GeeklyGetFit – Couch-to-5k

By Michaela Ray on

 

Howdy Geeklies!

Training for a run can be very tedious. Especially if you’re tackling it alone. So‚Ķdon’t! We want to get a group of Geeklies together to take on the challenge. We can all keep track of our training and whine about how sore we feel through the twitter tag #GeeklyCouchTo5k or just boast about major milestones.

This is open to any and every Geekly regardless of where you are starting out or your personal feelings about Hawaiian pizza. I’ve worked out a training program as well as some common running tips for anyone interested in giving this a try. We will be starting the first training week on Monday, February 27th and setting the date for the virtual 5k for the weekend of April 8th and 9th.

How this works: you follow the training schedule every week for 6 weeks. On the weekend of April 8th/9th, we all run a 5k on our own, post about it on Twitter, and rejoice! We will also have a new photo hashtag each week – we hope you will participate in this also!

Six Week Training Program: 

Week 1: (2/27/17 – 3/5/17)

  • 5 min warm up walk
  • 2-3x/wk
  • Walk 2 min. Run 1 min. (repeat x10)
  • 5 min cool down walk

(Explanation: walk 2 mins, run 1 min, walk 2 mins, run 1 min… and repeat this 10 times)

Week 2: (3/6/17 – 3/12/17)

  • 5 min warm up walk
  • 3x/wk
  • Walk 3 min. Run 3 min. (repeat x5)
  • 5 min cool down walk

Week 3: (3/13/17 – 3/19/17)

  • 5 min warm up walk
  • 3-4x/wk
  • Walk 1 min. Run 5 min. (repeat x5)
  • 5 min cool down walk

Week 4: (3/20/17 – 3/26/17)

  • 5 min warm up walk
  • 4x/wk
  • Walk 2 min. Run 8 min. (repeat x3)
  • 5 min cool down walk

Week 5: (3/27/17 – 4/2/17)

  • 5 min warm up walk
  • 4-5x/wk
  • Walk 3 min. Run 12 min. (repeat x2)
  • 5 min cool down walk

Week 6: (4/3/17 – 4/7/17)

  • 5 min warm up walk
  • 5x/wk
  • Walk 1 min. Run 15 min. (repeat x2)
  • 5 min cool down walk

Race Day! (April 8th-9th)

Time for all of this hard work to pay off and, of course, a rousing post-run celebration!

Running Tips for those just starting out:

  • Stretch beforehand: Primarily, you’ll want to make sure that you stretch out your hamstrings, quads, and calves. There is a lot of ways to stretch these groups out and any of those will work, but I recommend holding the stretch for 15 sec. twice on each leg.
  • Don’t forget about your arms: It can be very easy to forget, but keeping up a steady arm swing while jogging or running does a lot more than you would think. It can help keep you on pace and is vital to maintaining proper running mechanics.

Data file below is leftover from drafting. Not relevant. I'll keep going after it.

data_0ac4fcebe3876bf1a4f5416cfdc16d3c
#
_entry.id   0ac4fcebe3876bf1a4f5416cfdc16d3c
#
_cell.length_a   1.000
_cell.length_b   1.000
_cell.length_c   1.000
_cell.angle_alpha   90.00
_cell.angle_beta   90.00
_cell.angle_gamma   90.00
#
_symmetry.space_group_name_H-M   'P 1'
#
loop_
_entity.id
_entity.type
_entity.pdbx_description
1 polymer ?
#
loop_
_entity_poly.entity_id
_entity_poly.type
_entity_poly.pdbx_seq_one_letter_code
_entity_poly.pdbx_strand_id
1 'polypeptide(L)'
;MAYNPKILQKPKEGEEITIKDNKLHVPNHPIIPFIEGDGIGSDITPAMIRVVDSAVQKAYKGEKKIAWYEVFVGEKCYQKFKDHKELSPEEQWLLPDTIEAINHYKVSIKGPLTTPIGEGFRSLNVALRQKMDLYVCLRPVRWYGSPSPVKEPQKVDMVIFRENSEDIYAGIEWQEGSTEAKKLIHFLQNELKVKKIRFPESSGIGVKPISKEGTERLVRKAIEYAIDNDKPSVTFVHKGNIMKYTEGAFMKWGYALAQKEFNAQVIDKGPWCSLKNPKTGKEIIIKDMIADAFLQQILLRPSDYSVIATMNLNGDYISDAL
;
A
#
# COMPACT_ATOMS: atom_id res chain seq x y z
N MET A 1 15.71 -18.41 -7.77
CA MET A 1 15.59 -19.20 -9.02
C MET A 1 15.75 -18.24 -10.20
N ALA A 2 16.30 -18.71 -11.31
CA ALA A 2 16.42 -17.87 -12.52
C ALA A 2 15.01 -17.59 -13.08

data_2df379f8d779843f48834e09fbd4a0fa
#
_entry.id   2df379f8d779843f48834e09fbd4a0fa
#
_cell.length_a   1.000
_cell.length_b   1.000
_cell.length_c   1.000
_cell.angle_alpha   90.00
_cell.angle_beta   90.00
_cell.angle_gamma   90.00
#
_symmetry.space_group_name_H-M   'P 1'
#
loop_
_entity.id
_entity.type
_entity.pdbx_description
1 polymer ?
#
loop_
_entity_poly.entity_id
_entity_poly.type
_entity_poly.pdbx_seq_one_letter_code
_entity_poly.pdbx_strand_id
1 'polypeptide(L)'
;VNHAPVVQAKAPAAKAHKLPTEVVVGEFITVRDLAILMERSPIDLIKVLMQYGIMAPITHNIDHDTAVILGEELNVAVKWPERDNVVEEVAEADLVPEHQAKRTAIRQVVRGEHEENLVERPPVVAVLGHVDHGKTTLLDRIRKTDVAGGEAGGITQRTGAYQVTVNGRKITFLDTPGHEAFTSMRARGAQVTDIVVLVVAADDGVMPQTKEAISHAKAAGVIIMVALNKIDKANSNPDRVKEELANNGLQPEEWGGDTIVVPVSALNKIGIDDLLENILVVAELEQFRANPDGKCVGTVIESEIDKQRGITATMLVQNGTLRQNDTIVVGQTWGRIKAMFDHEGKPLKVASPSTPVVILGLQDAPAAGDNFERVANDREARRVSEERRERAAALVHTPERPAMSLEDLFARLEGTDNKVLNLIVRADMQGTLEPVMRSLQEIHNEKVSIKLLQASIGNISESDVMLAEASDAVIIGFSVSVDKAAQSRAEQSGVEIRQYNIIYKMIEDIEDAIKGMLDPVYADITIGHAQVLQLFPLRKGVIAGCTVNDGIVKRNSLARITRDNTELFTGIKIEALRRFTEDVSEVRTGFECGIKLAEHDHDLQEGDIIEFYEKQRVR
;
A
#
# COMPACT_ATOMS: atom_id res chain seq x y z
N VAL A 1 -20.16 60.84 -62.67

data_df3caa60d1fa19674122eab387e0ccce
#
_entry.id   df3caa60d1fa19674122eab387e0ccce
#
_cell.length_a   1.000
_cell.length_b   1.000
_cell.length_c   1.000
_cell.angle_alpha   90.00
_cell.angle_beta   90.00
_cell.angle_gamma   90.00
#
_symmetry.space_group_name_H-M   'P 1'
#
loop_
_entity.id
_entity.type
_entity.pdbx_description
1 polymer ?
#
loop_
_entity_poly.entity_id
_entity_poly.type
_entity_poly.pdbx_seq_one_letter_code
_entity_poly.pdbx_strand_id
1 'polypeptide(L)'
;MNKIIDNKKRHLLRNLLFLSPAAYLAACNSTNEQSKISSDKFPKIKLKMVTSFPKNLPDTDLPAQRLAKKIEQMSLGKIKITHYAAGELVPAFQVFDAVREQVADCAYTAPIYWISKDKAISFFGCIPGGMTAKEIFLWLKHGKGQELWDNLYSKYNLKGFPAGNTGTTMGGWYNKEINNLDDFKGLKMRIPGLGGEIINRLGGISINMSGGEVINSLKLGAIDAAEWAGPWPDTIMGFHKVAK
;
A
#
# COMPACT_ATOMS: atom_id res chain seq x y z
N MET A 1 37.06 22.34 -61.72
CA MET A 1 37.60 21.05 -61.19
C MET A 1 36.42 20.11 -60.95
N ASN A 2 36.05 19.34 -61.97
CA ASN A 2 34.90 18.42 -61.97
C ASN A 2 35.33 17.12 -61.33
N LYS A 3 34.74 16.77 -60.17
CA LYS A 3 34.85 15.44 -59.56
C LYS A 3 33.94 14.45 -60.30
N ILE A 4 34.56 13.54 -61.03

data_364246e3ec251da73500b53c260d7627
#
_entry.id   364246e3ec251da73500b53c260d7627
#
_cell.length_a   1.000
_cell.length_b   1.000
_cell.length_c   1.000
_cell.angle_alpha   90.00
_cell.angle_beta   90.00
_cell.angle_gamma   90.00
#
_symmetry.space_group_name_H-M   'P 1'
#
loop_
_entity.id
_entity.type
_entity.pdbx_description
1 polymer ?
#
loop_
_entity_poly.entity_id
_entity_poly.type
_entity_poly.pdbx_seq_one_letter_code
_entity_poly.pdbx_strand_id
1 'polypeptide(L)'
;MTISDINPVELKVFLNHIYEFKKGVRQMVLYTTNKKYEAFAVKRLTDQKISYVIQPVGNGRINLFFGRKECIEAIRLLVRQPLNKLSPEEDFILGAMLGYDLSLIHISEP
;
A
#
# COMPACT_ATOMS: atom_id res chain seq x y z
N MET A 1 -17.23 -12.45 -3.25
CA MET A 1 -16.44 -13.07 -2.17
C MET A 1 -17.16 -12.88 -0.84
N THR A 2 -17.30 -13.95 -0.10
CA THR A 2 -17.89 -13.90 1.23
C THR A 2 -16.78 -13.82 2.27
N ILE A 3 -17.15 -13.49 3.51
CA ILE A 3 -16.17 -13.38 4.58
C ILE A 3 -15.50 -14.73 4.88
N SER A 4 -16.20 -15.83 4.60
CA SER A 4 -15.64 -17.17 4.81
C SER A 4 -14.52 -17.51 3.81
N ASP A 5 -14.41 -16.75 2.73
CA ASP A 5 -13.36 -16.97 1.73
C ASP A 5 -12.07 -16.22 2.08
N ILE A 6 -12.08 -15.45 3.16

• Stay hydrated: Make sure to drink some major water before, during, and after your run. Plus, like all the other times during the day too.
  • Remember to breathe: The number one mistake not to make when taking up running is not breathing correctly. I know it seems like a hard thing to forget, but when running, especially when you are starting out, it’s important to focus on taking slow, steady breaths. Some say that it’s best to breathe in through your nose and out through your mouth, but really it all depends on what feels the most natural to you.
  • Pace yourself: Trying to do too much too fast right off the bat is the most common way to get a running-related injury like shin splints or even a stress fracture.

But hey, what if you’re no stranger to running and just looking to improve your time?

Tips to improve your run:

  • Eat well before: If you really want to optimize your body’s efficiency, you should eat a healthy meal, around 400cals with about 50% from carbohydrates 2-3 hours before with a small snack like a piece of fruit or a granola bar 15-30 min. before your run.
  • Find your breathing rhythm: If you’ve been running for a while, I’m sure that you’ve stopped paying attention to your breathing and developed your own rhythm. That’s not a bad thing, but you might want to revisit it if you’re looking to shave a few minutes off your time. Ideally, you want to inhale continuously over three strides and exhale over two strides for a long distance run. For a short sprint, I’d recommend modifying this to inhaling over two strides and exhaling over one stride. Because of some crazy biomechanics this takes some stress off your diaphragm and really helps your body work as efficiently as possible. Side note: I know this doesn’t sound like it would be very important, but I was shocked at how effective it was at improving my run and eliminating the side stitch that plagued me.
  • Pace yourself up with interval training: You can use the exact same training schedule I’ve lined out above.  Just start out with your normal pace and for each running interval increase your speed to more of a sprint. Running in intervals this way will help train you to run at a faster pace for longer.

If you have any more questions about the Couch-To-5k, the training program, etc., you can tweet at us or send us a direct message @GeeklyGetFit on Twitter. If you find your motivation waning at any point, you can also get in touch with pretty much any of the geeklies on twitter because motivation and support is something we have down pat.

Happy running everybody!

[This program and these tips are not credited from any source other than the experience and knowledge of the author, Michaela Ray, who has a BS in Exercise Physiology, is a certified personal trainer, is currently in her first year of study for her doctorate in physical therapy, and really loves helping out the Geekly community anyway she can. If you have any other concerns regarding your participation in this training program or issues with the program along the way, you can feel free to get in touch with her @mrunladylike on Twitter.]

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